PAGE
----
Friday, July 29, 2016

Bishop’s Note: July 28, 2016 – The Lord's Prayer

Bishop Eric Menees

This last Sunday the gospel lesson was taken from the eleventh chapter of Luke, which begins with the shortened version of the Lord’s Prayer – or perhaps what should be called the “Disciple’s Prayer” – Jesus said; “When you pray, say…”

“Father, hallowed be your name. Your kingdom come. Give us each day our daily bread, and forgive us our sins, for we ourselves forgive everyone who is indebted to us. And lead us not into temptation.” (Luke 11:2-4 ESV) It is impossible for us to understand how outrageous this prayer would have sounded to first-century Jewish ears. To refer to Yahweh as Father – Abba – Papi would have presumed a familiarity that would have been offensive. But that is exactly what Jesus was saying – that we, the disciples of Jesus, are the adopted children of God (John 1:12). Let’s examine this prayer:

ABBA. Father. You can guarantee that John the Baptist never prayed to God saying “ABBA.” Too few of us accept our place as God’s adopted children, choosing to keep our relationships formal and distant. But clearly Jesus is inviting us into a relationship that is both profoundly intimate and transcendent at the same time.

“…hallowed be your name.” We must honor and give reverence to God’s name! We must take this relationship seriously. However we must also remember that ours is not an unknowable Heavenly Father. But one whose name is holy as is His character – His attributes – His perfection. Jesus refers to this when he says in his prayer, “[28] Father, glorify your name.” Then a voice came from heaven: “I have glorified it, and I will glorify it again.” (John 12:28 ESV) It is not we who glorify or make holy God’s name – God does it!

Your kingdom come! What does this mean - your kingdom come?
On the one hand - we’re asking for God’s rule and reign to continually advance in our hearts and lives here and now. On the other hand – we’re asking for God’s sovereign to break into a fallen world – not just the individual lives of believers but the lives of all people. Of course, God began to answer that prayer with Jesus’ incarnation – His birth – and he will complete that prayer with Jesus’ second coming! Ultimately this is where the trust starts coming in. If we are going to allow God to be our King we need to trust the king!

Give us each day our daily bread… God’s perfect provision isn’t simply for our stomachs, but for all the believers needs. Remembering that our needs and our desires are not the same.

We’ve discovered over and over again as people are preparing to step out of their properties at just the right moment God opens up the right place.
And you know what? God’s provision is always perfect and sufficient.
I think of when I first stepped out of the Episcopal Church in San Diego. The Bishop of San Diego gave an interview to the newspaper.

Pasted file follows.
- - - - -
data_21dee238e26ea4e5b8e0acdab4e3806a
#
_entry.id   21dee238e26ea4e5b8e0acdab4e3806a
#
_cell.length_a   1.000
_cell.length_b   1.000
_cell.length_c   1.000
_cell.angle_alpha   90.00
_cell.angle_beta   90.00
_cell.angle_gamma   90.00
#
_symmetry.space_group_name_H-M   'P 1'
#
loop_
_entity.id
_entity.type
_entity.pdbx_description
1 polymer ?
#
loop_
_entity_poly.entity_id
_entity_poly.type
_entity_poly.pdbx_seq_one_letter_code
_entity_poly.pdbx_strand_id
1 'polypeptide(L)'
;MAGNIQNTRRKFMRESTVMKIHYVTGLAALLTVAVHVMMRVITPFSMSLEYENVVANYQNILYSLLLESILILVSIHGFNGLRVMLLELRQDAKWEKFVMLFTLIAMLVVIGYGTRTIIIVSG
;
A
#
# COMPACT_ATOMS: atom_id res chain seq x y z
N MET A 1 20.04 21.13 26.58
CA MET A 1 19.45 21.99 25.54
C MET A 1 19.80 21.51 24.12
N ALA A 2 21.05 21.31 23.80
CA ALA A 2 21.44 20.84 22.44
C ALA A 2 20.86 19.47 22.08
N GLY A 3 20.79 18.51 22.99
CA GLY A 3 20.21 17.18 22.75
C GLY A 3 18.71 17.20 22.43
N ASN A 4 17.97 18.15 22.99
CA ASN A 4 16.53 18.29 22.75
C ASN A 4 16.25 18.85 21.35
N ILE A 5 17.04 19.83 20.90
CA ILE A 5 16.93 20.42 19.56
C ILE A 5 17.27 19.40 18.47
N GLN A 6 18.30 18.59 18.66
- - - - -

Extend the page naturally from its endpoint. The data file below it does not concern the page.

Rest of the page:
The following week an anonymous check arrived for $10,000 from someone in Maryland who read the article online and wanted to support us. A new person showed up the first Sunday – again based on the newspaper article – he was a retired sheriff’s deputy and a wonderful wood worker. After the service he said, “Hey if your interested I can build you an altar, lectern, credence table, tabernacle and processional cross!"  And he did! Could I have every guessed that things like that would happen? NO but when we Trust in the Lord he comes though.

And forgive us our sins… This prayer is not the initial forgiveness of sin that we receive in Salvation when we invite Christ into our lives and accept his love and forgiveness. This prayer recognizes our need for regular confession of the ways we’ve missed the mark and put ourselves before the Lord. Regularly asking for forgiveness is a very helpful reminder of our sinfulness and need for forgiveness. When we are aware of our sinfulness we stop making excuses for our selves and rely upon God’s Grace and love.

This prayer is offered with a promise from scripture that God is good and forgiving…“if we confess our sins, he is faithful and just to forgive us our sins and to cleanse us from all unrighteousness.” (1 John 1:9 ESV)

for we ourselves forgive everyone who is indebted to us… Oh that these words will come to fruition! That we, like Jesus, may have the grace and love to forgive those who have offended us. Oh that we may be released from the bondage of our lack of forgiveness – resentment that can cloud and cover all aspects of our lives.

And lead us not into temptation. This statement should not be interpreted as thinking – that God would lead us into temptation – in fact, scripture teaches the opposite… “Let no one say when he is tempted, “I am being tempted by God,” for God cannot be tempted with evil, and he himself tempts no one. But each person is tempted when he is lured and enticed by his own desire. Then desire when it has conceived gives birth to sin, and sin when it is fully grown brings forth death.” (James 1:13-15 ESV) We entreat God, who orders all things in heaven and on earth to guide us in such as way that our best selves come to the fore rather than our worst!

Ultimately what this prayer is asking is that God, by the power of the Holy Spirit, will so transform our hearts that our desire will be what God desires.

I pray you all a very blessed week.

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